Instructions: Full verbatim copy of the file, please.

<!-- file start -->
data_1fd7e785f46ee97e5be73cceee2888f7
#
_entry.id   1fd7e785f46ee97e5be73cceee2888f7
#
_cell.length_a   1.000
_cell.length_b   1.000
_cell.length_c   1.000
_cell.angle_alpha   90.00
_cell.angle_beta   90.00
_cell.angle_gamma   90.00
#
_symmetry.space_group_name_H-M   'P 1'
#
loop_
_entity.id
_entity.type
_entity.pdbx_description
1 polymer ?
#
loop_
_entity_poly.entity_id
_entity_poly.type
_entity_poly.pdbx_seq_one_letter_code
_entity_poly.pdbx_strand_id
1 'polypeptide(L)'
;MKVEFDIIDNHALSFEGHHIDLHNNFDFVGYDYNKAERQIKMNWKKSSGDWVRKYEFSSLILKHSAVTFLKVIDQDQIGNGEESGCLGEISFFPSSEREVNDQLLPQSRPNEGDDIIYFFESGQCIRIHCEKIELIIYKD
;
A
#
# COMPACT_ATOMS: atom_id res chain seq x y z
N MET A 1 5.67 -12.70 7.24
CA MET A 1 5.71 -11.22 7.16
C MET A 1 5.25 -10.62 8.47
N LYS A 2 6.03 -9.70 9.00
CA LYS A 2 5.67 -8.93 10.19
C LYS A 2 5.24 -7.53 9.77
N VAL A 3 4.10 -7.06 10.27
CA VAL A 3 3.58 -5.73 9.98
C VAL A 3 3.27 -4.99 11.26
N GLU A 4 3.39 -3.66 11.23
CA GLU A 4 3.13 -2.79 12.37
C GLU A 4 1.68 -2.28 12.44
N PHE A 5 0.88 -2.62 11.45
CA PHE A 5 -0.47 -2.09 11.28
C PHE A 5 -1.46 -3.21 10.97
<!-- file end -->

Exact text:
data_1fd7e785f46ee97e5be73cceee2888f7
#
_entry.id   1fd7e785f46ee97e5be73cceee2888f7
#
_cell.length_a   1.000
_cell.length_b   1.000
_cell.length_c   1.000
_cell.angle_alpha   90.00
_cell.angle_beta   90.00
_cell.angle_gamma   90.00
#
_symmetry.space_group_name_H-M   'P 1'
#
loop_
_entity.id
_entity.type
_entity.pdbx_description
1 polymer ?
#
loop_
_entity_poly.entity_id
_entity_poly.type
_entity_poly.pdbx_seq_one_letter_code
_entity_poly.pdbx_strand_id
1 'polypeptide(L)'
;MKVEFDIIDNHALSFEGHHIDLHNNFDFVGYDYNKAERQIKMNWKKSSGDWVRKYEFSSLILKHSAVTFLKVIDQDQIGNGEESGCLGEISFFPSSEREVNDQLLPQSRPNEGDDIIYFFESGQCIRIHCEKIELIIYKD
;
A
#
# COMPACT_ATOMS: atom_id res chain seq x y z
N MET A 1 5.67 -12.70 7.24
CA MET A 1 5.71 -11.22 7.16
C MET A 1 5.25 -10.62 8.47
N LYS A 2 6.03 -9.70 9.00
CA LYS A 2 5.67 -8.93 10.19
C LYS A 2 5.24 -7.53 9.77
N VAL A 3 4.10 -7.06 10.27
CA VAL A 3 3.58 -5.73 9.98
C VAL A 3 3.27 -4.99 11.26
N GLU A 4 3.39 -3.66 11.23
CA GLU A 4 3.13 -2.79 12.37
C GLU A 4 1.68 -2.28 12.44
N PHE A 5 0.88 -2.62 11.45
CA PHE A 5 -0.47 -2.09 11.28
C PHE A 5 -1.46 -3.21 10.97